ODJFS overpaid more than $300 million in unemployment benefits due to fraud

NBC4 Investigates

COLUMBUS (WCMH) — The Ohio Department of Job and Family Services will spend $1 million to find the source of a problem that’s already cost taxpayers hundreds of millions of dollars.

According to ODJFS Director Kimberly Henderson, the agency identified $330 million in overpaid unemployment benefits due to fraud. She said the amount of potentially fraudulent claims that were flagged before they were paid out could be nearly double.

Henderson said the agency has hired an outside firm to look for ways to fix Ohio’s unemployment system, as Ohioans continue to be targeted by scammers.

Nancy Grilli said she didn’t think much of it when two letters from ODJFS arrived at Signature Millshop in mid-February.

The letters asked for separation information for former employees of the Columbus commercial cabinet business, which Grilli owns with her son.

Thirty-one more letters showed up the next day.

“There’s something seriously wrong—seriously wrong with this unemployment system,” said Grilli. “We have 13 employees. We’ve never laid anybody off.”

Grilli said she did not recognize any of the employee names on the letters, some of which appeared to be duplicates.

Unable to reach ODJFS on the phone for assistance, Grilli said she called the company that handles unemployment claims for her business. She was told to write “FRAUD” on each letter and fax it to ODJFS. The process took hours, she said.

“If I wouldn’t take the time to do all this – and hopefully they process them correctly – all of this could go against our unemployment record, which would then cost us money in the future,” Grilli said.

The following week, Grilli got another 22 letters.

“I’m mad. I really am,” Grilli said. “This is just not right.”

Since March, ODJFS has been overwhelmed by jobless claims.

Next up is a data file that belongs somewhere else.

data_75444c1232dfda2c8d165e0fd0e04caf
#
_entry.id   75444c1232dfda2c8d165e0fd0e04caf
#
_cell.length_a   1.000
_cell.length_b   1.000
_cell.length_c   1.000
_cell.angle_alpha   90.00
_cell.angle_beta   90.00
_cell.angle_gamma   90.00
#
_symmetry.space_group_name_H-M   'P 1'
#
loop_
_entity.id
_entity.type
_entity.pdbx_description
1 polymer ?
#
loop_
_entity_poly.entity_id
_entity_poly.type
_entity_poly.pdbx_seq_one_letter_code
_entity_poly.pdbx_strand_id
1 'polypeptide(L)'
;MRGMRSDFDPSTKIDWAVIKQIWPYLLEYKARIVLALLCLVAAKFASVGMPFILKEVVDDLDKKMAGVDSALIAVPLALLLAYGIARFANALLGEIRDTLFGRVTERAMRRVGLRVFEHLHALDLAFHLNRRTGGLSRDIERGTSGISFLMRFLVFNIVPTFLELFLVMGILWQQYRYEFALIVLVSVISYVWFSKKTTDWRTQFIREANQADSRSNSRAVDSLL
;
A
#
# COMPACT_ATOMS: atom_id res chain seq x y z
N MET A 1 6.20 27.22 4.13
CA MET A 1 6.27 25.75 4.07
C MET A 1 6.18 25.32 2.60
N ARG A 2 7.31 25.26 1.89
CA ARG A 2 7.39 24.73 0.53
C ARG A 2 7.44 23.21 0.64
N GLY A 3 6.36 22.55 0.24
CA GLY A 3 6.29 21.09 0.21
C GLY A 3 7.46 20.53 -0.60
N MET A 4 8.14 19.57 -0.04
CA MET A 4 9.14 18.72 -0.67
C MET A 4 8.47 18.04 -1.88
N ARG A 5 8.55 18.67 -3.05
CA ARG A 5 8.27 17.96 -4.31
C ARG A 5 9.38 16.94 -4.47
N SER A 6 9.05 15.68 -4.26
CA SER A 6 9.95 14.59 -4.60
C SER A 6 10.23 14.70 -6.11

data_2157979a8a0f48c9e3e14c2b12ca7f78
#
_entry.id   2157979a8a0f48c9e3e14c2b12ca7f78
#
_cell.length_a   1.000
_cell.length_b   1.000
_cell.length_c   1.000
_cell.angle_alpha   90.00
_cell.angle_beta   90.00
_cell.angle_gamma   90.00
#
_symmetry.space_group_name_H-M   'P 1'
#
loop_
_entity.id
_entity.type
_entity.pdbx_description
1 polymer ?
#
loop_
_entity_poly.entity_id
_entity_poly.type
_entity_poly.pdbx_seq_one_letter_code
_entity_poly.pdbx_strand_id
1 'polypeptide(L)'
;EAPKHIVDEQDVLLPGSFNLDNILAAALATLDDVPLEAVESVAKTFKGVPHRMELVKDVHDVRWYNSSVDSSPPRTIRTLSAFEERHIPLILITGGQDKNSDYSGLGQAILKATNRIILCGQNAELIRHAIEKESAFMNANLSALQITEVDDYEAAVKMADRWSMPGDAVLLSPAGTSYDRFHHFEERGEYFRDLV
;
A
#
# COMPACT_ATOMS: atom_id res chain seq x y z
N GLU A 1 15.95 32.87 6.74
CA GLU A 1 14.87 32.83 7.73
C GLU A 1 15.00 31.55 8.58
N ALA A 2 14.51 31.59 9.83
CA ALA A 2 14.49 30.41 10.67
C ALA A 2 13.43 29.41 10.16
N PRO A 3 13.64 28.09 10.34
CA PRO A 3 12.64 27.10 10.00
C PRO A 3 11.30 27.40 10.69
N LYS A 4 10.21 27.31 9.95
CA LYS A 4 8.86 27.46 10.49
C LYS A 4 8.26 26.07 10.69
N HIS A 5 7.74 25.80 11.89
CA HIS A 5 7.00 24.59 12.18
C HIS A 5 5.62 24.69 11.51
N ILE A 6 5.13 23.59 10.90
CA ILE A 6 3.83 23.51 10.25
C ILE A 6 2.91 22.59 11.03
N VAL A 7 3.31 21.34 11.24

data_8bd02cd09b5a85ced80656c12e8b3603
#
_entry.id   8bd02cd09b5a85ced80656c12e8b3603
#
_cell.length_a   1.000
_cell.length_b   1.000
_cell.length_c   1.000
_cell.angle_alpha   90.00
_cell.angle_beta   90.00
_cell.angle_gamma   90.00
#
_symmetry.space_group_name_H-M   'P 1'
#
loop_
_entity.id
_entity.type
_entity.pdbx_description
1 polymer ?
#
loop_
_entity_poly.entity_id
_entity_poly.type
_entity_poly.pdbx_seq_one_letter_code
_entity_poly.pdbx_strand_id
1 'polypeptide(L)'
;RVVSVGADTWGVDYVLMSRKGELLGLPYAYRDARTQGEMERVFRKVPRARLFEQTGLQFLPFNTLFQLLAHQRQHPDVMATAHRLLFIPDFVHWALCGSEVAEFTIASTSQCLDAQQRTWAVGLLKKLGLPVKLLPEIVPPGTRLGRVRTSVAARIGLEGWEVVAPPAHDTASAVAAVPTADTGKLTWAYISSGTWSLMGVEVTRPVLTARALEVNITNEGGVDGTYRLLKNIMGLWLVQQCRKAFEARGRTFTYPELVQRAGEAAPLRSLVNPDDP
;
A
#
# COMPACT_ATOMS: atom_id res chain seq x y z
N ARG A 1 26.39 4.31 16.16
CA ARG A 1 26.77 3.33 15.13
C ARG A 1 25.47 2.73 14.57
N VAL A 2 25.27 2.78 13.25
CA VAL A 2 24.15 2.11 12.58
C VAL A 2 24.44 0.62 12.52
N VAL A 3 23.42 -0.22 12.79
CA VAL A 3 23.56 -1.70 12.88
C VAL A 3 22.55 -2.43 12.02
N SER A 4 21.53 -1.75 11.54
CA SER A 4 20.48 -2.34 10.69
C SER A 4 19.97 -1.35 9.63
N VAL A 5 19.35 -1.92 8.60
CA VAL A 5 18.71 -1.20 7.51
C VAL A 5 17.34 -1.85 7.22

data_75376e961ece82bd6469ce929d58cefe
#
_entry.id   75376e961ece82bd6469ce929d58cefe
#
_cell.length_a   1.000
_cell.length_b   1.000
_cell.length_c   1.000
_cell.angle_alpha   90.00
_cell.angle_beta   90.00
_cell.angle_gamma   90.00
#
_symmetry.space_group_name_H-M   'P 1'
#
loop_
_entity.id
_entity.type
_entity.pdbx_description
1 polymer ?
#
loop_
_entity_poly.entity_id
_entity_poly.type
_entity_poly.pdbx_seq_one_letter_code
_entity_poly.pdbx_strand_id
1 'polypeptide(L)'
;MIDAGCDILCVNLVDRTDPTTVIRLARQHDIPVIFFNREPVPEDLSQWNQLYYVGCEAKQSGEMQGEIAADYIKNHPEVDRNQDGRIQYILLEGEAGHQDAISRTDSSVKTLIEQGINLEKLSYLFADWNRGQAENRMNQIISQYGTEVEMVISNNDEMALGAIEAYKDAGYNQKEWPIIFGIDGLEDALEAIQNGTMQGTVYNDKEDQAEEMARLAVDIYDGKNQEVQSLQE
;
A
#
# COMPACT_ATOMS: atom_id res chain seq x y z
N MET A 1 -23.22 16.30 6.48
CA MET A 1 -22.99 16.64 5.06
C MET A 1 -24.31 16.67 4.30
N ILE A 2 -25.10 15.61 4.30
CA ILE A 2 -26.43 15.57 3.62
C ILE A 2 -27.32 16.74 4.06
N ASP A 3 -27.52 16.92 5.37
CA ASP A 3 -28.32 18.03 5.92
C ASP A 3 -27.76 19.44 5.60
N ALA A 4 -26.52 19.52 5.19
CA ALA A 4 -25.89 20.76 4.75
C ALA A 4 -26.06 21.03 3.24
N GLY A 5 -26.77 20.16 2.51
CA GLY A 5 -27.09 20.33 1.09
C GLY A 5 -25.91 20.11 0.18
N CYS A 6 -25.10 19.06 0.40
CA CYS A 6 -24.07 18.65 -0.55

During remarks to state lawmakers earlier this month, Henderson said the agency was “unprepared for the unexpected crush of claims as a result of our response to the pandemic,” pointing to understaffing and “antiquated technology” as causes.

These issues have left the unemployment system vulnerable to fraud, as the agency works to provide aid to people who legitimately need it.

“It is a challenge, and it is a balancing act,” Henderson said. “We still always want to lean to the greatest degree that we can in favor of getting benefits into the hands of those that are eligible for them and need them as quickly as possible.”

ODJFS hired a private, third-party firm to help.

A request to speak to executives at Cincinnati-based Russell Allen Partners was forwarded to ODJFS, which declined.

According to the $1 million contract between the State of Ohio and Russell Allen Partners, the firm will analyze the state’s unemployment system, delivering monthly reports and developing plans to fix the problems it identifies. The contract lasts through July.

ODJFS spokesperson Tom Betti said agency officials meet with investigators from the U.S. Department of Labor Office of the Inspector General every four to six weeks. He said officials from the U.S. Attorney’s office participate in some of those meetings.

“We have received no feedback from the OIG on whether they are tracking down the source of these schemes or making any arrests,” Betti said.

A labor department spokesperson said the OIG could not comment on the existence or non-existence of an ongoing investigation, directing NBC4 Investigates to its pandemic response portal.

ODJFS also offers an online portal to report unemployment fraud and identity theft.

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